5. After the Reformation, some theologians did not accept the truth of faith concerning free choice. They asserted that human persons are free, not in the sense that they could choose otherwise than they do, but only in the sense that they are not compelled to choose. In other words, while admitting that moral responsibility requires physical freedom for human acts, they held that grace or some other cause determines precisely what one will do. A formula for the erroneous position that physical freedom suffices for moral responsibility is: “What comes about voluntarily, even if it comes about necessarily, still comes about freely.” The Church condemns this error (see DS 1939/1039). This teaching is important today, because most contemporary social scientists, psychologists, and nonbelieving philosophers admit freedom in human choice only in this sense, which the Church teaches is insufficient for moral responsibility.5

6. There is another, important sense of freedom: the freedom of the children of God (see S.t., 2–2, q. 183, a. 4; 3, q. 48, a. 4; q. 49, aa. 1–3). Factors such as Satan, sin, death, the flesh, and the law confined the lives of fallen human persons. Our Lord Jesus overcame sin and won freedom for us, the Christian freedom which rightly belongs to members of God’s family (see Rom 6.6–23; 7.24–25; 8.21; 1 Cor 7.22; 15.24–26; 2 Cor 3.17; Gal 4.26, 31; 5.1, 13).6

7. The freedom of the children of God presupposes free choice but is distinct from it. This freedom cannot be badly used, but one can make bad free choices. The freedom of the children of God is the liberation we receive in Jesus by God’s gift, a gift to be perfected in heavenly fulfillment; free choice is the principle of one’s living of a Christian life.

8. The New Testament clearly distinguishes Christian liberty from freedom to do as one pleases (see Gal 5.13; 1 Pt 2.16–17). Christian liberty is not license, for, like the freedom of the Son and the Spirit, it operates out of divine love and so always in accord with this love. Vatican II reaffirms this point (see GS 17). People need room to act upon their responsible judgments, but they should not “use the name of freedom as the pretext for refusing to submit to authority and for making light of the duty of obedience” (DH 8).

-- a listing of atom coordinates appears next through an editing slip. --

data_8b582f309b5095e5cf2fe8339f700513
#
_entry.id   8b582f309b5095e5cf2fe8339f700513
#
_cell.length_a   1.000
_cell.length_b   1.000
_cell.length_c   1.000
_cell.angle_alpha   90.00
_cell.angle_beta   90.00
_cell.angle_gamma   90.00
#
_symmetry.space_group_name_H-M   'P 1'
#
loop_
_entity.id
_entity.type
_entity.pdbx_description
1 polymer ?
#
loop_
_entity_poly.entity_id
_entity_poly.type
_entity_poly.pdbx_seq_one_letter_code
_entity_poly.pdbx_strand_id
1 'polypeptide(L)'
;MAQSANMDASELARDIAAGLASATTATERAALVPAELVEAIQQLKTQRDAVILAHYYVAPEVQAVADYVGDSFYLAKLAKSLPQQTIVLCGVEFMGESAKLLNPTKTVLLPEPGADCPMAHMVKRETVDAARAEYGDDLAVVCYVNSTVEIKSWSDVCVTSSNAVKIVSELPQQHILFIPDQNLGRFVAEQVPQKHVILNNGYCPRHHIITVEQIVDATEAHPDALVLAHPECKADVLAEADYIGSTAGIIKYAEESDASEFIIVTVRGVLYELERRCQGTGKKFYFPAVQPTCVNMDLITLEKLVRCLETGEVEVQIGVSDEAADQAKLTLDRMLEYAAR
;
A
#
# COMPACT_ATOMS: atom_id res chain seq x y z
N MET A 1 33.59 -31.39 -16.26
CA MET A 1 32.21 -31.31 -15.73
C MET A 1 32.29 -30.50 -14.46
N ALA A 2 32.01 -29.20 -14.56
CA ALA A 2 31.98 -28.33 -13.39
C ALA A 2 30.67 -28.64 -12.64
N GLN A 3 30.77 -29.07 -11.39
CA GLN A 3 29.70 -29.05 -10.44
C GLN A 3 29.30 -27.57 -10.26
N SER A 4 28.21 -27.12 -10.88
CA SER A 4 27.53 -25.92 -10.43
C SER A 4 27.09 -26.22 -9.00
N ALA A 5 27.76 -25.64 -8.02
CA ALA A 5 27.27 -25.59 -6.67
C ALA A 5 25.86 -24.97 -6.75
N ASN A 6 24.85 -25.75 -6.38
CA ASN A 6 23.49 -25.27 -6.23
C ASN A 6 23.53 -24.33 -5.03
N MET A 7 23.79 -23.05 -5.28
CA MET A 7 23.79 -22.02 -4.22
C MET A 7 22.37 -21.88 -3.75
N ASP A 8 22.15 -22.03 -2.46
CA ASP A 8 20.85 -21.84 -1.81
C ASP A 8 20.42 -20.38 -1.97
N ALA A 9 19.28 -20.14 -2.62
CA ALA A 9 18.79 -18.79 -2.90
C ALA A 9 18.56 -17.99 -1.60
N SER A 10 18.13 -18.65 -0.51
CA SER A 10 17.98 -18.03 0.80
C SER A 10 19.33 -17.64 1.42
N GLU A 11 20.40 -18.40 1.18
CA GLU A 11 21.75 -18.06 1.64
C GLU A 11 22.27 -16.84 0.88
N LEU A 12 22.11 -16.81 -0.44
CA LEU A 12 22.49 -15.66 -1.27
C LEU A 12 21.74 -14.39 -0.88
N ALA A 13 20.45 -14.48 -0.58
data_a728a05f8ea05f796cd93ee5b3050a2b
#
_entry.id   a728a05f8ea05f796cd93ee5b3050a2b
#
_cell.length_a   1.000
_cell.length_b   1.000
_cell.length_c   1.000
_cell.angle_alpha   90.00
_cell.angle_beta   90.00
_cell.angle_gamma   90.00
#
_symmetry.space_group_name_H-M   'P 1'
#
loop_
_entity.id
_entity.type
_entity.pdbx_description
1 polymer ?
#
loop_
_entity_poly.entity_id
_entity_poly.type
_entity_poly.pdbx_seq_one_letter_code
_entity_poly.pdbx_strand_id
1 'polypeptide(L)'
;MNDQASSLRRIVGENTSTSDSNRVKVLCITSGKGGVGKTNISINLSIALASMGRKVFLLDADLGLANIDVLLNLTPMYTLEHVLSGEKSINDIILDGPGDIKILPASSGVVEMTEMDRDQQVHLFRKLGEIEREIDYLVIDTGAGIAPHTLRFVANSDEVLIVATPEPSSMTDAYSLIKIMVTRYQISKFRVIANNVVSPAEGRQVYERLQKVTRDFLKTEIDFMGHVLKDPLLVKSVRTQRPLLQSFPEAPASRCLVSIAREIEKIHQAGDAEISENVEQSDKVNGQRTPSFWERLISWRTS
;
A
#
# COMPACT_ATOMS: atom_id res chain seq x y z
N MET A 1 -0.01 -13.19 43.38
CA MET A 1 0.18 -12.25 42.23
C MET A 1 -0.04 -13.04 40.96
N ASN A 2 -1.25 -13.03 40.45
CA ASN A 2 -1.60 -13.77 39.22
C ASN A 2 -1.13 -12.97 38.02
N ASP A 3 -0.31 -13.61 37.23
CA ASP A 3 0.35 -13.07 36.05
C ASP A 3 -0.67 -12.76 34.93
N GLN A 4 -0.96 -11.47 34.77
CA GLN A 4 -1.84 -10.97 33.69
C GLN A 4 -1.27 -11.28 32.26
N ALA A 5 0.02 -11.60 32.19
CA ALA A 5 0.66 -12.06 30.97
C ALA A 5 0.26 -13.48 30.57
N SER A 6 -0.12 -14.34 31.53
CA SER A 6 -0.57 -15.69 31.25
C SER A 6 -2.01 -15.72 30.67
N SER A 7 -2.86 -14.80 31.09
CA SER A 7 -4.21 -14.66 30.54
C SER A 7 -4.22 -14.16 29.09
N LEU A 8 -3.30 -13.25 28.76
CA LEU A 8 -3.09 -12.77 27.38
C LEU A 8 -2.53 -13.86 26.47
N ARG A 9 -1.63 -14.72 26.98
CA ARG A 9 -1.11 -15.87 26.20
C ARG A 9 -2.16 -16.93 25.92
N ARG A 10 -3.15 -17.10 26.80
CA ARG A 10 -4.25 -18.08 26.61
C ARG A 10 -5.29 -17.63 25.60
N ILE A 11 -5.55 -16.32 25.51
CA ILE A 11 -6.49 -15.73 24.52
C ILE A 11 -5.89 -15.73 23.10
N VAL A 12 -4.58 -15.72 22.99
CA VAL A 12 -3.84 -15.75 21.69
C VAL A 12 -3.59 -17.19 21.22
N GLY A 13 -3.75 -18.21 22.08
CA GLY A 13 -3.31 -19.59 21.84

Free choice is the beginning of one’s own action in Christian life; the freedom of the children of God is the end. Even now we share in this end, although not as perfectly as we hope to do in heaven. The more we love God, the less sin has a hold over us, the less fearful we are of death, the less we even notice that there is a moral law. Nothing is impossible for God, and so nothing is impossible for those who act out of the love—which is the power—of God (see Lk 1.37; 11.13; 18.27).

In talking about free choice and moral responsibility, it is important always to make it clear that the two go together. So-called freedom of conscience often means a claim to do as one pleases in disregard of moral norms. The freedom of God’s children is not a license to ignore God’s commandments, whose truth the Church explains and defends; rather, the freedom of God’s children, received by the gift of the Spirit, liberates conscience by divine love (see Rom 5.5; 8.1–17). Thus the law of God is written on one’s heart (see Jer 31.33; Rom 6.15–23), and one can do as one pleases, for nothing is pleasing but what pleases God (see Gal 5.13–26).

5. In recent philosophical literature, those who hold that moral responsibility is saved by freedom other than free choice are called “compatibilists” or “soft determinists,” while those who reject both free choice and moral responsibility are called “hard determinists.” Various forms of compatibilism are criticized in ibid., 104–21. Social scientists and psychologists who deny free choice can say people are morally responsible, but they tend to adopt a conception of responsibility very different from the traditional Christian one. A sign of this is that wrongdoers are thought to need enlightenment, treatment, and so on, rather than a witness of faith and hope together with an invitation to repentance.

6. The freedom of the children of God also is taught in the Johannine writings; for a careful exegesis of relevant texts: Matthew Vellanickal, The Divine Sonship of Christians in the Johannine Writings, Analecta Biblica, 72 (Rome: Biblical Institute Press, 1977), 286–94.